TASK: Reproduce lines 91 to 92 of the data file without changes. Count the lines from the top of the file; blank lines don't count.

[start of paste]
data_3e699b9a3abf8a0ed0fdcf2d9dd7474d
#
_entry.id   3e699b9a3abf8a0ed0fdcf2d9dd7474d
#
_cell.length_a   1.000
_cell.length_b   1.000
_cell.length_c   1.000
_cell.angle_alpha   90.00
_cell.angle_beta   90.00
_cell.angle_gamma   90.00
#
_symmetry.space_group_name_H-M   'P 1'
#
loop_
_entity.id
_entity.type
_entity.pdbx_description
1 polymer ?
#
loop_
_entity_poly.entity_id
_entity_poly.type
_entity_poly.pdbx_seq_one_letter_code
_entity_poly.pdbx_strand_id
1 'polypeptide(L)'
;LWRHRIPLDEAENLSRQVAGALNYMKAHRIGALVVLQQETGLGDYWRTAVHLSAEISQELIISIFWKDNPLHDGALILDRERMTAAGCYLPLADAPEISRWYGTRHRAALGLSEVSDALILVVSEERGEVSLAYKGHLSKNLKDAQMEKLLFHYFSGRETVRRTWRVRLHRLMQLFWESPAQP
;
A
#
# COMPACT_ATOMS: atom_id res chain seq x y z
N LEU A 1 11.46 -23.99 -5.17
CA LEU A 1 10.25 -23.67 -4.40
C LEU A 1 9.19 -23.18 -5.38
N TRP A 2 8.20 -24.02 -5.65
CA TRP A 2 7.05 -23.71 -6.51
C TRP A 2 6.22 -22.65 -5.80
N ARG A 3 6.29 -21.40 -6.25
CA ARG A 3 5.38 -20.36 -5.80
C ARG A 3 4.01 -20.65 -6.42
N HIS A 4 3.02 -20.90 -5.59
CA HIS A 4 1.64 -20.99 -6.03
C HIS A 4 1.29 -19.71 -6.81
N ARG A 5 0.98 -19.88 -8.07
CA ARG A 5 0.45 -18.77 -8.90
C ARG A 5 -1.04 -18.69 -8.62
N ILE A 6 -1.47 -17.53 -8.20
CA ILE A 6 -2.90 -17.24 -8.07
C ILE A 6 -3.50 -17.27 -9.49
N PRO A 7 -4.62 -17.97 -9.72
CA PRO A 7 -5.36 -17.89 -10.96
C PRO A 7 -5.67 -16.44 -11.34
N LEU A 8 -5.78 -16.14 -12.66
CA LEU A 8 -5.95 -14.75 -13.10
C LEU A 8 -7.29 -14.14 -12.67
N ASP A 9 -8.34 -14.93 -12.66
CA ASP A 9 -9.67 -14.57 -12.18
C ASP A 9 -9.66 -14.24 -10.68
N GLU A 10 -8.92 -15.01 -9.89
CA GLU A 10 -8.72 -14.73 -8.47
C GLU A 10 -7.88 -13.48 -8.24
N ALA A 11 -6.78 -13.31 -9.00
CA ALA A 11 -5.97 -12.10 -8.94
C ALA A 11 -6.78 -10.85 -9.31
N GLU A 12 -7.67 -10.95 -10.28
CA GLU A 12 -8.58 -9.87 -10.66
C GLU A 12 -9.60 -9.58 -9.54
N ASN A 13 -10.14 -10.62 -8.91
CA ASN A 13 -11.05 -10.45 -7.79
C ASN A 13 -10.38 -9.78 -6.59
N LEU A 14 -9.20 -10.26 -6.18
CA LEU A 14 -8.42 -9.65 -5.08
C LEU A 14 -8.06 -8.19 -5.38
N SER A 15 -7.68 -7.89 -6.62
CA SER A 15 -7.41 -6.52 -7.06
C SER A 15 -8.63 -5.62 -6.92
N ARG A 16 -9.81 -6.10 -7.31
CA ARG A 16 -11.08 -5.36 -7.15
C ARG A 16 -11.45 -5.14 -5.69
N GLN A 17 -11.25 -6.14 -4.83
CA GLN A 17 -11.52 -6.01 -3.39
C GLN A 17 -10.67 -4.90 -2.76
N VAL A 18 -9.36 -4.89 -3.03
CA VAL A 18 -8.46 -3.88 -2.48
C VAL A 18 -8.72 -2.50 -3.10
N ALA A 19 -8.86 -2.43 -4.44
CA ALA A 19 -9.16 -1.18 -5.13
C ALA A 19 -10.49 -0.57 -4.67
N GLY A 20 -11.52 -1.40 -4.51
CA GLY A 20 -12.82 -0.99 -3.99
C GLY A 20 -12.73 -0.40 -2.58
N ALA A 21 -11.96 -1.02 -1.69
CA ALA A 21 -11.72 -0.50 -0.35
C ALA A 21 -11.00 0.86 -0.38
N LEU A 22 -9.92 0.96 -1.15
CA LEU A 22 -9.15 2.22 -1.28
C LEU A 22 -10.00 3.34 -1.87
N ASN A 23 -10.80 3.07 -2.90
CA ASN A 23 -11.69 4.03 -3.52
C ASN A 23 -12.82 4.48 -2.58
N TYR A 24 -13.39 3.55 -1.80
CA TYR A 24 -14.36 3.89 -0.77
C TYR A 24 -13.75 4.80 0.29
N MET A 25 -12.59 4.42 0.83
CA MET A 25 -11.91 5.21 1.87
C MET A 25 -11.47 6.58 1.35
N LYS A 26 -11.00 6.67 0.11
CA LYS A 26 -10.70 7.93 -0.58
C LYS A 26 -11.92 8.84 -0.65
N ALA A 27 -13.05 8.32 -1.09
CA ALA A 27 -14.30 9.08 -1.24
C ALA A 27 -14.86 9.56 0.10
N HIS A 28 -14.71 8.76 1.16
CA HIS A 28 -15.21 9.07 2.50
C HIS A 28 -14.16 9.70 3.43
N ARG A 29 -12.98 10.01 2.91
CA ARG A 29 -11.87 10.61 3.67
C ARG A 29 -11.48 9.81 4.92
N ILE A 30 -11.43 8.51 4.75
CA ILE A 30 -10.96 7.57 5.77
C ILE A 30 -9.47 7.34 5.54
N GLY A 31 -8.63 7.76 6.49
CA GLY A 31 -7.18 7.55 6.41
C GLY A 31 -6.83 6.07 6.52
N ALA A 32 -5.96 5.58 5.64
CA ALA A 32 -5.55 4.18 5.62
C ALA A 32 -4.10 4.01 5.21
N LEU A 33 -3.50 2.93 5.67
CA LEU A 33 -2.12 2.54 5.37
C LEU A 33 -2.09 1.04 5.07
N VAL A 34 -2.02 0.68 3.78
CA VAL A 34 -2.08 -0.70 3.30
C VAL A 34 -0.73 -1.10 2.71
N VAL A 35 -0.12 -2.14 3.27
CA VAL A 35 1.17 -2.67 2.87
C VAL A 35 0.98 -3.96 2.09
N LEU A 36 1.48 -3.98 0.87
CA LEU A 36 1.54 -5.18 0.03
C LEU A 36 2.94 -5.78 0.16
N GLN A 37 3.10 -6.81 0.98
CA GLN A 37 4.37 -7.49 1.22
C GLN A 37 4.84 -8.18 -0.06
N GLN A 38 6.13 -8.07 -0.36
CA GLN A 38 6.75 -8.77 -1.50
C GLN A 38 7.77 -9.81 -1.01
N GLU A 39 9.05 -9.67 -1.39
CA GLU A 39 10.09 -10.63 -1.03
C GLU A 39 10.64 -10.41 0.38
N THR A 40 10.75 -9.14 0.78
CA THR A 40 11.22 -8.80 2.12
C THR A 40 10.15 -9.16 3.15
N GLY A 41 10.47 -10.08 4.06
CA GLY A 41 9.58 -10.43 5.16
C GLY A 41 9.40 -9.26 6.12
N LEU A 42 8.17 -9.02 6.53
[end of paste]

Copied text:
N ALA A 21 -11.96 -1.02 -1.69
CA ALA A 21 -11.72 -0.50 -0.35